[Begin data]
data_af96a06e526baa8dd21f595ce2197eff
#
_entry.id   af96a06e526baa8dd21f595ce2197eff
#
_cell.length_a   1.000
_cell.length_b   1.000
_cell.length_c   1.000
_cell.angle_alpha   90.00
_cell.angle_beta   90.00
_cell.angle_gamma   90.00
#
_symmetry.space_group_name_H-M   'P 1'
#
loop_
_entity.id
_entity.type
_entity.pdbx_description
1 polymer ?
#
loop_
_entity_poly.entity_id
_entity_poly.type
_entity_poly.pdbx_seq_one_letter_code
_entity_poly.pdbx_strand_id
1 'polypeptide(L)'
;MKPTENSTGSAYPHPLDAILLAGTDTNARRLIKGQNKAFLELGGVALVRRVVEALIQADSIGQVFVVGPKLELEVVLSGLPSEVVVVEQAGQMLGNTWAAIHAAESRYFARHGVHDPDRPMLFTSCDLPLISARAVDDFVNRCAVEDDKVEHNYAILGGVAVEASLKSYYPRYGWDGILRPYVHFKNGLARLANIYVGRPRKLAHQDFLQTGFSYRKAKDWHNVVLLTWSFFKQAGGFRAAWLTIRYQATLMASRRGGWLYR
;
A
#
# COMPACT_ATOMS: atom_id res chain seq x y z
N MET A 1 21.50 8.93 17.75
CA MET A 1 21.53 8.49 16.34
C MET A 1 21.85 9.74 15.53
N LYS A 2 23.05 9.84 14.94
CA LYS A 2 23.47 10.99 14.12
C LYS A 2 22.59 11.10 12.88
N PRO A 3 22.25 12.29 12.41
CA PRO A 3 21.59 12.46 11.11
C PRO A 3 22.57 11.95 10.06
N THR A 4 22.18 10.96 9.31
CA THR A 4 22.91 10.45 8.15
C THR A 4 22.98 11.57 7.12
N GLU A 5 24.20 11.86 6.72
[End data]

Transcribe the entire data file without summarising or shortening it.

data_af96a06e526baa8dd21f595ce2197eff
#
_entry.id   af96a06e526baa8dd21f595ce2197eff
#
_cell.length_a   1.000
_cell.length_b   1.000
_cell.length_c   1.000
_cell.angle_alpha   90.00
_cell.angle_beta   90.00
_cell.angle_gamma   90.00
#
_symmetry.space_group_name_H-M   'P 1'
#
loop_
_entity.id
_entity.type
_entity.pdbx_description
1 polymer ?
#
loop_
_entity_poly.entity_id
_entity_poly.type
_entity_poly.pdbx_seq_one_letter_code
_entity_poly.pdbx_strand_id
1 'polypeptide(L)'
;MKPTENSTGSAYPHPLDAILLAGTDTNARRLIKGQNKAFLELGGVALVRRVVEALIQADSIGQVFVVGPKLELEVVLSGLPSEVVVVEQAGQMLGNTWAAIHAAESRYFARHGVHDPDRPMLFTSCDLPLISARAVDDFVNRCAVEDDKVEHNYAILGGVAVEASLKSYYPRYGWDGILRPYVHFKNGLARLANIYVGRPRKLAHQDFLQTGFSYRKAKDWHNVVLLTWSFFKQAGGFRAAWLTIRYQATLMASRRGGWLYR
;
A
#
# COMPACT_ATOMS: atom_id res chain seq x y z
N MET A 1 21.50 8.93 17.75
CA MET A 1 21.53 8.49 16.34
C MET A 1 21.85 9.74 15.53
N LYS A 2 23.05 9.84 14.94
CA LYS A 2 23.47 10.99 14.12
C LYS A 2 22.59 11.10 12.88
N PRO A 3 22.25 12.29 12.41
CA PRO A 3 21.59 12.46 11.11
C PRO A 3 22.57 11.95 10.06
N THR A 4 22.18 10.96 9.31
CA THR A 4 22.91 10.45 8.15
C THR A 4 22.98 11.57 7.12
N GLU A 5 24.20 11.86 6.72